South America

Life in the Amazon Rainforest

Rachel Williams

Rachel Williams  |  10 February 2014

Travelling by river through the immense Amazon Rainforest. 

 There are many ways to travel. By car, plane, bus, bike, but perhaps my greatest travel experience was a two week adventure through the depths of the Amazon travelling by dugout canoe and cargo barge.

Myself and my partner Brendan travelled from Coca in Ecuador along the Rio Napo to Iquitos in Peru, stopping often in small communities to pick up people, animals and an enormous amount of bananas and enjoying a unique opportunity to glimpse the way of life of the people living in one of the world’s largest and most diverse eco-systems, an area of mystery and intrigue – the mighty Amazon Jungle.

There were no cars, no phones, no TV’s and in most communities no electricity.  The people were completely immersed in the jungle, surrounded by dense and endless forests, relying on the land and the river for food, materials and transport, a life that relies on the precious balance of nature and the kindness of mother earth.

We learned quickly that there were no restaurants in the villages but were welcomed to eat in people homes.  We accepted these offers graciously, humbled as always by the kindness of people to welcome us into their homes and share openly what little they have.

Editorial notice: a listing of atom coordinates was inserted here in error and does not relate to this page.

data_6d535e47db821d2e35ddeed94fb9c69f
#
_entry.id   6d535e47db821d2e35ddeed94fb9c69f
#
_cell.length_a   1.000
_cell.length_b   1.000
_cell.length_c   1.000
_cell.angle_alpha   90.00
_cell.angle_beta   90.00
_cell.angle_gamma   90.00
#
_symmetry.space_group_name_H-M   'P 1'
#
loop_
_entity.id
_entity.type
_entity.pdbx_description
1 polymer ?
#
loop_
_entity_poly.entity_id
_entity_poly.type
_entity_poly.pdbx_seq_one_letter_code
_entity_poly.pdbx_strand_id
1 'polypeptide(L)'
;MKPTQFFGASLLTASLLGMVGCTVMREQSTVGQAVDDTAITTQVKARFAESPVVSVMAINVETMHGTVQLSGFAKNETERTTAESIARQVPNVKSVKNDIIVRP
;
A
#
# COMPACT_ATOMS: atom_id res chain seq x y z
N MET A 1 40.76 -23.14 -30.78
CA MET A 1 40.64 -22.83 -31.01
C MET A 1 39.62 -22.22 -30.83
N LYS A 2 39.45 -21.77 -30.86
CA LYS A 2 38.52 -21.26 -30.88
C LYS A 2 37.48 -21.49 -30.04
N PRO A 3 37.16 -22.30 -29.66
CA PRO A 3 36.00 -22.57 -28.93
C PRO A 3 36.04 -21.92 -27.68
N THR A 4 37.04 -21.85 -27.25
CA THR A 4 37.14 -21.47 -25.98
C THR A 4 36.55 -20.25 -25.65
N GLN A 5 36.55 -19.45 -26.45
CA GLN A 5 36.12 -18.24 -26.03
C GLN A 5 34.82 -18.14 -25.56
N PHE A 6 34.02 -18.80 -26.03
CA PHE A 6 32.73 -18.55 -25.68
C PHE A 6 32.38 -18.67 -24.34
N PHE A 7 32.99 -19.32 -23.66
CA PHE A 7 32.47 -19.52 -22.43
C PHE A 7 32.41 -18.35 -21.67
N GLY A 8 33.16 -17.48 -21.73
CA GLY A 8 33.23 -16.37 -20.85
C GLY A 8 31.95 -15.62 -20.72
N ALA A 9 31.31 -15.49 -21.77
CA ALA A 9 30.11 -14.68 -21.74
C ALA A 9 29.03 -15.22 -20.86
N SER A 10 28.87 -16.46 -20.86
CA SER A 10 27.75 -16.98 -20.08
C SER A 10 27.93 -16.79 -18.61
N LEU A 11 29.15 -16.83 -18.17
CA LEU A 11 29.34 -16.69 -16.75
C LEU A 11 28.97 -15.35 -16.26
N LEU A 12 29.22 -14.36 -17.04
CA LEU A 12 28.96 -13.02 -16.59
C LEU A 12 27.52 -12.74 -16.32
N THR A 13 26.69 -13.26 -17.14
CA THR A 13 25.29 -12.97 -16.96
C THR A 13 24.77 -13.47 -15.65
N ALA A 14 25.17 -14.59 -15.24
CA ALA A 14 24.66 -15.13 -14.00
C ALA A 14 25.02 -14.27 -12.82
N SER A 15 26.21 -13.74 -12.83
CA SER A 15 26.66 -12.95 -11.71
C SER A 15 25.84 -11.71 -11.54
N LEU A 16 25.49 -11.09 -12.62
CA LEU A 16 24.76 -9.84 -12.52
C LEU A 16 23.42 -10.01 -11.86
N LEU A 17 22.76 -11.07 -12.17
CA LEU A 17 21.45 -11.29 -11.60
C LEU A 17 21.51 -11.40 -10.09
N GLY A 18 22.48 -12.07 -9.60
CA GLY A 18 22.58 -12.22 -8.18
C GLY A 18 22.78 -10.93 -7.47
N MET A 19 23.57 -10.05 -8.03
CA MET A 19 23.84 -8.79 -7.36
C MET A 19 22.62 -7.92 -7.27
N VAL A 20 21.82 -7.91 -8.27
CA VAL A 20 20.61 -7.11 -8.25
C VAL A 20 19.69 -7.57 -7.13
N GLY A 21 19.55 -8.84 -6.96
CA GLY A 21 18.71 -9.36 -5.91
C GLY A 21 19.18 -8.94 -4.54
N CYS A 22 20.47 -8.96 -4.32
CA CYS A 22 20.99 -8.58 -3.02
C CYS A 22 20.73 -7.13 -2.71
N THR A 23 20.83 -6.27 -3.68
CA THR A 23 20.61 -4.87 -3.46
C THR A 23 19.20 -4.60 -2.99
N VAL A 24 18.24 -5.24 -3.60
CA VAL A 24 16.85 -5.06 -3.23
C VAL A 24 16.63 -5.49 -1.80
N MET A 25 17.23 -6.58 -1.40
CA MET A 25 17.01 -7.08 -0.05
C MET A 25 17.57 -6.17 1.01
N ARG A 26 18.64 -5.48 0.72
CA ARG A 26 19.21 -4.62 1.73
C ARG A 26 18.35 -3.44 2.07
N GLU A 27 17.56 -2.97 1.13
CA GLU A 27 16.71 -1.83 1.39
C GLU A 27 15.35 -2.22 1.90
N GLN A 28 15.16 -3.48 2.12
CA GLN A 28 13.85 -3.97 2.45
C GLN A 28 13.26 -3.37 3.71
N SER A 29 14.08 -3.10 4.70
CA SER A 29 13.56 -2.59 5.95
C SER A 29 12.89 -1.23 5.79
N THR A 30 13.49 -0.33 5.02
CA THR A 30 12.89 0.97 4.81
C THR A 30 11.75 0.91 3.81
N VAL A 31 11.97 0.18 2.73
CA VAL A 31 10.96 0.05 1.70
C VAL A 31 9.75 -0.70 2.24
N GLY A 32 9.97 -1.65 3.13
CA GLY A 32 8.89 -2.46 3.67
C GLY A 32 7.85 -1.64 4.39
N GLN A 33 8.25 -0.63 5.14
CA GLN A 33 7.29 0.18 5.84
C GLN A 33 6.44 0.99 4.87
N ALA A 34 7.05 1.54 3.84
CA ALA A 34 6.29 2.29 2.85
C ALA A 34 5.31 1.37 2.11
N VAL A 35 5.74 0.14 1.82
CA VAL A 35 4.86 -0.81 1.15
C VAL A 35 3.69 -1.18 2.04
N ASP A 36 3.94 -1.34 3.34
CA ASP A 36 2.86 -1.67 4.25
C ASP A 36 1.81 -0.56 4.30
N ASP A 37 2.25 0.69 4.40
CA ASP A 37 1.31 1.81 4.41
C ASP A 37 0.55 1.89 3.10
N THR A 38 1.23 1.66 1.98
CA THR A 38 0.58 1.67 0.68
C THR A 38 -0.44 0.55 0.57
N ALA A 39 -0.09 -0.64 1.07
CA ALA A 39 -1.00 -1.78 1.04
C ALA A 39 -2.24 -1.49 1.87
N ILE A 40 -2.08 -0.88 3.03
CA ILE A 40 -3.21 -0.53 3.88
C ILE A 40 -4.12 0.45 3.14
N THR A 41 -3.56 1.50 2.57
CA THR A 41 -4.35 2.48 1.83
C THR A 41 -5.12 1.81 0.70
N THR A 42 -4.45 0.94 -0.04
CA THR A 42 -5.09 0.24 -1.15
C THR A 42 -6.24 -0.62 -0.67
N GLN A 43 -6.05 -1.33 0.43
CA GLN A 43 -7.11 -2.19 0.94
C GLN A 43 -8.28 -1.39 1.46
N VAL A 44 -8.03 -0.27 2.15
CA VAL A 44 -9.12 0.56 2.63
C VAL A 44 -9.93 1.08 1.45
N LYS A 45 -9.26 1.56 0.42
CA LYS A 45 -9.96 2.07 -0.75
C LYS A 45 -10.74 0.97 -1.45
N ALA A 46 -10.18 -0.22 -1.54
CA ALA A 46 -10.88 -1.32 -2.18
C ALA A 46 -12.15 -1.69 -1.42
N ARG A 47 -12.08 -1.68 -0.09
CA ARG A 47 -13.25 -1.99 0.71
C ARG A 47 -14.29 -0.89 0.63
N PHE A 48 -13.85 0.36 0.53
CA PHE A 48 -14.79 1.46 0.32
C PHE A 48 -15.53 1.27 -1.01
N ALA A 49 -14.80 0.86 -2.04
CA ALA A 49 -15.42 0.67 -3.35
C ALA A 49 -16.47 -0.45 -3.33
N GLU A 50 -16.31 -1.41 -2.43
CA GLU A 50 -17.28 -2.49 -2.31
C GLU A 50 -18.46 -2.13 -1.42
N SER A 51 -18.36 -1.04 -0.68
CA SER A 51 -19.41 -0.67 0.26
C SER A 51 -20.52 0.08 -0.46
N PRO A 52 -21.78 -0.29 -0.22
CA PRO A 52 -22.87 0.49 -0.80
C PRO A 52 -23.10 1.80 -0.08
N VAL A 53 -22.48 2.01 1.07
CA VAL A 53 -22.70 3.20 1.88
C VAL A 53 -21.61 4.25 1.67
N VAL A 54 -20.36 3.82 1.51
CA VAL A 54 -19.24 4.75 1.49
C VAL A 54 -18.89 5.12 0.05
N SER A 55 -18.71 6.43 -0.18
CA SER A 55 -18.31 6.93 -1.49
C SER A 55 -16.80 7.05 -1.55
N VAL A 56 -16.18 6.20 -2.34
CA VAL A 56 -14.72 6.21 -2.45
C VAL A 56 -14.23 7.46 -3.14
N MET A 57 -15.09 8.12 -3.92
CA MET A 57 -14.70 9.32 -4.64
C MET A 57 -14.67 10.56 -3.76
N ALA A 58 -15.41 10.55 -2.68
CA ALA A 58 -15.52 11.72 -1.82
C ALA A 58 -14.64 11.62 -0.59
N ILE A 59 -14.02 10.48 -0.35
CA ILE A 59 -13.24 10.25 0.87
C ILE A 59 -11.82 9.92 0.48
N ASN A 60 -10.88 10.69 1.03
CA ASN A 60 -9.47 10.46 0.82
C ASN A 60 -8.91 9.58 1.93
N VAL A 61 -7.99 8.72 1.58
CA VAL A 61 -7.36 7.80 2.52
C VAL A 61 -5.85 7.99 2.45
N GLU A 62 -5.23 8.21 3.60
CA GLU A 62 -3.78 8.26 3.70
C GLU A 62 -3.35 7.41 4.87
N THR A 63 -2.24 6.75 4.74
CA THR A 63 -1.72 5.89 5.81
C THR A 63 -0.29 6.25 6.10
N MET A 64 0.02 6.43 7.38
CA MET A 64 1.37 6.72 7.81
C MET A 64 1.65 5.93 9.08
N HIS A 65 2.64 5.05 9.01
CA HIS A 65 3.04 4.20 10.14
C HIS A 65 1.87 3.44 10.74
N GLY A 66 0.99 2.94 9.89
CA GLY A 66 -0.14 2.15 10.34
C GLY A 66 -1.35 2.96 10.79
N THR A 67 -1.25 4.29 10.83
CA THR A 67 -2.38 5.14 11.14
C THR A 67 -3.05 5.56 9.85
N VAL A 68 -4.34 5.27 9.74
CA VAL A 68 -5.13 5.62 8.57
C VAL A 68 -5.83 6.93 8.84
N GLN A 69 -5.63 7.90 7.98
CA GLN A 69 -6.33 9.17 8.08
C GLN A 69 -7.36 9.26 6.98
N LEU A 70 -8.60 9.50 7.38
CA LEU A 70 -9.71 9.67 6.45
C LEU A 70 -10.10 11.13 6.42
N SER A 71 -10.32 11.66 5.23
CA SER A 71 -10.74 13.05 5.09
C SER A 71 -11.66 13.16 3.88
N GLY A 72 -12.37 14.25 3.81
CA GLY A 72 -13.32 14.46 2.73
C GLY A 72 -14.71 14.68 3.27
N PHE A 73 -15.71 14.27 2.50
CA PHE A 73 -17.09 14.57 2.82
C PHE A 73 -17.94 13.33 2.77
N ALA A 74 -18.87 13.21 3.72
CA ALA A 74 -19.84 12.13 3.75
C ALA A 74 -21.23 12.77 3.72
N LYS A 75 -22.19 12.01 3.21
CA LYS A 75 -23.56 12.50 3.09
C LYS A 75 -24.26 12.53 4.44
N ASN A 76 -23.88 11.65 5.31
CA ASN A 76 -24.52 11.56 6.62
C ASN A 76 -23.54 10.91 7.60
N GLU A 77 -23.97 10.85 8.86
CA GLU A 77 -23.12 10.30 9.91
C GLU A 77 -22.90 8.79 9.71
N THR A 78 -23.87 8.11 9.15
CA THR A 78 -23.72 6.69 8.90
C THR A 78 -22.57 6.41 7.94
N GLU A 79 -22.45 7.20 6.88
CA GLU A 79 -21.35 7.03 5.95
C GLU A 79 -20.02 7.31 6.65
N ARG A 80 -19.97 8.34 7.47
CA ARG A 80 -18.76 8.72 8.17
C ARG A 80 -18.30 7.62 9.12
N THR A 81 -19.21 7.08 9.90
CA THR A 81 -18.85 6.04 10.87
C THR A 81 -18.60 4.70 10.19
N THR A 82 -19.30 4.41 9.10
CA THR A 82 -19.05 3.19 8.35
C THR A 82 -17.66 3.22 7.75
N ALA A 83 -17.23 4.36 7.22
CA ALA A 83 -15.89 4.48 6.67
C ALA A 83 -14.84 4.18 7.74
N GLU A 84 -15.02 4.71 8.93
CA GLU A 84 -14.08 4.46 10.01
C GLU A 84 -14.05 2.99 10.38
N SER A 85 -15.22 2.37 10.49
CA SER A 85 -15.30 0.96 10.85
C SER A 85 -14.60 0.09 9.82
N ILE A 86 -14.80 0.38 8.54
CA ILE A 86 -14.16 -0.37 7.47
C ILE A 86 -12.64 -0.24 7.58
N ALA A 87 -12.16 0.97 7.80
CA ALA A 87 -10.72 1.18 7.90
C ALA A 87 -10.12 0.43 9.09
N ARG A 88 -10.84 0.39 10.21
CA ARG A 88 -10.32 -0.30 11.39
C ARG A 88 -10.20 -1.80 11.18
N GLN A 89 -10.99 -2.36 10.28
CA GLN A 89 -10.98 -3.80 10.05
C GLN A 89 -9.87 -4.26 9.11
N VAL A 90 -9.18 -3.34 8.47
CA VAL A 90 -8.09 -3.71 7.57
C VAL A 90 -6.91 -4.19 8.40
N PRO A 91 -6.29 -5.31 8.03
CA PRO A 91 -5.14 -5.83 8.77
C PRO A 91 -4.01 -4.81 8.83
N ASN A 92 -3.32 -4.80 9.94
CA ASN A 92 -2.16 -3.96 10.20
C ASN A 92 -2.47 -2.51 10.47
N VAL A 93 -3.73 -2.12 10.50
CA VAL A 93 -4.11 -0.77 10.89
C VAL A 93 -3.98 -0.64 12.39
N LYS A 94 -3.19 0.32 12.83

On one section of the journey we travelled in a small dugout canoe and I can surely say that I feared for my life for the entire two hours.  The river was flowing high after recent rain in the highlands, trees twice the size of our canoe streamed past us, collision would certainly have ended badly. We sat unmoving with our back packs in our laps as our pilot Pedro fought to keep his place on the river happy to arrive back on shore safely and awed by the incredible display of power.

For most of the time however we travelled on a large cargo barge and by the time we neared Iquitos, we had amassed around 200 people, 2 cows, 30 pigs, a couple of hundred chickens and a mountain of bananas. The barge was alive and active and space was severely limited.  A trip to the toilet or the canteen where food was served two times a day involved weaving under, over and through a tangled sea of hammocks.  

We watched the river change, widening and then narrowing, carving huge arches through the vast landscape.  The sunsets were spectacular, the sunrises just as beautiful and I spent many hours just looking, trying to comprehend the beauty that lay before my eyes.  We shared stories with the locals, played chase with the kids, and spent long nights playing cards with the crew, none of who had any knowledge of a far away land called New Zealand.

On the 11th day of our journey from we turned a corner onto the mighty Amazon River, and by the end of the day we had arrived to the city of Iquitos.  As the noise of cars and motorbikes engulfed me once again I realised how lucky and how grateful I was to have seen such a special part of world, a world that seems almost unreal as I sit here and type this story today.

Amazon Jungle, Barge

Amazon Jungle, Barge
















Find out more about our tours in the Amazon Rainforest

Learn more about the Amazon Jungle on our blog


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